BG gun ordinance triggers tempers PDF Print E-mail
Written by PETER KUEBECK, Sentinel City Editor   
Monday, 02 June 2014 21:36
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Councilman Michael Aspacher (left) speaks near fellow councilman Bruce Jeffers during a discussion on an ordinance concerning guns in city parks. (Photos: Enoch Wu/Sentinel-Tribune)
A proposed ordinance that would allow guns in the city parks triggered a vocal response in council chambers Monday night.
"What I'm looking for from our citizens tonight is a straw to grasp at because, to be blunt, I don't see where we have much room to do much locally," said Councilman Bruce Jeffers, of the city's options in the matter.
"What I'm looking for is something we can do something with. I'm hoping I hear it."
The ordinance would bring the city in compliance with the Ohio Revised Code and rulings made by the Ohio Supreme Court. Currently, the city's standing ordinance does not allow firearms in Bowling Green's parks, putting it in conflict the state law and court decisions.
The ordinance resulted from a series of emails exchanged with a gun-rights activist, who reportedly discussed the ORC and supreme court cases. Councilman Bob McOmber noted that the emails with the man were "tending to get more strident with each one." 
Mayor Richard Edwards and Municipal Administrator John Fawcett told the BG Park Board last week that the situation puts the city into a difficult place, noting that failure to change the ordinance could make the city subject to a lawsuit - one they would be unlikely to win. In 2008, the Ohio Supreme court decided 4-3 against the city of Clyde in a similar matter when they were sued by Ohioans for Open Carry over a guns-in-parks issue. The court battle cost Clyde $70,000.
Councilwoman Theresa Charters Gavarone later pointed out that, though the initial Ohio Supreme Court decision against Clyde was 4-3, the decision was affirmed in a subsequent 2010 case by a 5-2 vote.
Resident Lisa Kochheiser called the issue "extremely disturbing", saying "it is literally being forced upon the city by state preemption."
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Bowling Green resident Sam Melendez voices his concern about the presence of firearms in parks.
"It's been litigated at the highest level you can litigate it at," said Councilman Bob McOmber, commenting on the legality of the issue. Though noting he thinks the city ought to have the ability to have an ordinance denying guns in parks, he said "I think we've got to grasp reality."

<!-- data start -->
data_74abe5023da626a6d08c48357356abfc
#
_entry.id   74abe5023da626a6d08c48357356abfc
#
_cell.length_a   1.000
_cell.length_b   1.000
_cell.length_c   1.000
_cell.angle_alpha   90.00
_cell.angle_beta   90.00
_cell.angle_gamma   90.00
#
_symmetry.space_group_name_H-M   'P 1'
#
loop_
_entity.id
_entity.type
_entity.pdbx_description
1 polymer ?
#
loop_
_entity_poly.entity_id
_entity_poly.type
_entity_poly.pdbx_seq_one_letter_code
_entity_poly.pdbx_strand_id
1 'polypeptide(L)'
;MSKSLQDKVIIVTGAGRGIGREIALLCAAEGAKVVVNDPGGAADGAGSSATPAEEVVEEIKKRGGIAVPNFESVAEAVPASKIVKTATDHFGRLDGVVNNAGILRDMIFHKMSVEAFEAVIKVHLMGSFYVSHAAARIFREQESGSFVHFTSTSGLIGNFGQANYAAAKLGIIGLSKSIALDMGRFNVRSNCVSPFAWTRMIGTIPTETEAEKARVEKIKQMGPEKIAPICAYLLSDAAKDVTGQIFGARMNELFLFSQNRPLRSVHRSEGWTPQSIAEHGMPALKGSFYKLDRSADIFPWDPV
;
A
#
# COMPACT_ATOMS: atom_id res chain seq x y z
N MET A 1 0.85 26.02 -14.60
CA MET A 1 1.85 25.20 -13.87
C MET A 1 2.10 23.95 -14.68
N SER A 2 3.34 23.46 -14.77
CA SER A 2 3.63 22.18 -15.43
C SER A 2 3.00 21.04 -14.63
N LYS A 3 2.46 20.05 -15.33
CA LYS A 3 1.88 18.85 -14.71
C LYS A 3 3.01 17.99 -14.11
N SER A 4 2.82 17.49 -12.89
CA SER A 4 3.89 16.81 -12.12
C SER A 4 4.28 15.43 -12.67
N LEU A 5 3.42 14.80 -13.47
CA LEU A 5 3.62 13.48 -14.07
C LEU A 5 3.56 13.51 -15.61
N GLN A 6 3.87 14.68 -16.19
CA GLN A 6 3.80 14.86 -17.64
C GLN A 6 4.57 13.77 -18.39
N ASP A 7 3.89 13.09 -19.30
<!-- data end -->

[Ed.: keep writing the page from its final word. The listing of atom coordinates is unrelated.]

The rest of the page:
"We don't seem to have much of a ray of hope" in the case, said Councilman John Zanfardino. However, "I'm not comfortable with three quick readings and a resolution. I don't think that gives the community time to digest this and see what the total population might want."
Resident Dick Rogers characterized the process of getting a concealed-carry permit as rigorous, stating "I'm only saying that to carry a gun in the park, you're not going to see a lot of people doing it, and if they do it, they're good guys."
"I'm concerned that some guys' not going to like what the little league ump says at my kid's tee-ball game," said resident Sam Melendez.
"Do your job and represent what the people want, not what some out-of-town activists want," he told council.
Following questions regarding who composed the proposed ordinance, and learning that it was City Prosecutor Matt Reger, Melendez said "who I'll point out is the chairman of the Republican Party" in Wood County, implying a connection between the proposed ordinance and the Republican-majority state legislature.
"I can't let that go," said City Attorney Mike Marsh.
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Bowling Green resident Dick Rogers voices his support for guns in parks.
Marsh indicated that the first email exchanges with the activist on the subject began over a year ago and "he received numerous emails back from me that said 'go to hell' and other things that I can't repeat. That's how I responded. Reger works for me. He wrote the ordinance because he does the parks work. And all the ordinance is, is the existing law with a deletion. It didn't take a lot of crafting. I'm not sure if being sued because we have a law on the books is worth worrying about. Honestly, without giving away any secrets, my advice was to do nothing, because someday the court may change. But today it doesn't matter that it's on the books."
"The state of the law is the state code today, no matter what these folks say," he added.
Councilman Daniel Gordon asked why it was decided to write an ordinance. Fawcett responded.
"The continuing correspondence that we have received indicated that it was not going away," he said, and an ordinance that conflicted with the state code - or the possibility of a police officer accidentally issuing a citation based on the conflicting ordinance if it stood on the books but wasn't to be enforced - could expose the city to legal action. Fawcett said that, as the city's Director of Safety, he thus wanted the ordinance to be in compliance. He discussed the issue with Reger, as Marsh wasn't available at the time, and Reger said that "in his legal opinion it should be revised to the language that you have before you."
"Perhaps we need to consider slowing down the process in order to accumulate more information," said Council President Michael Aspacher near the meeting's end, noting the comments from multiple council members.
"This is something we'll be discussing in the coming days."

Last Updated on Tuesday, 03 June 2014 09:22
 

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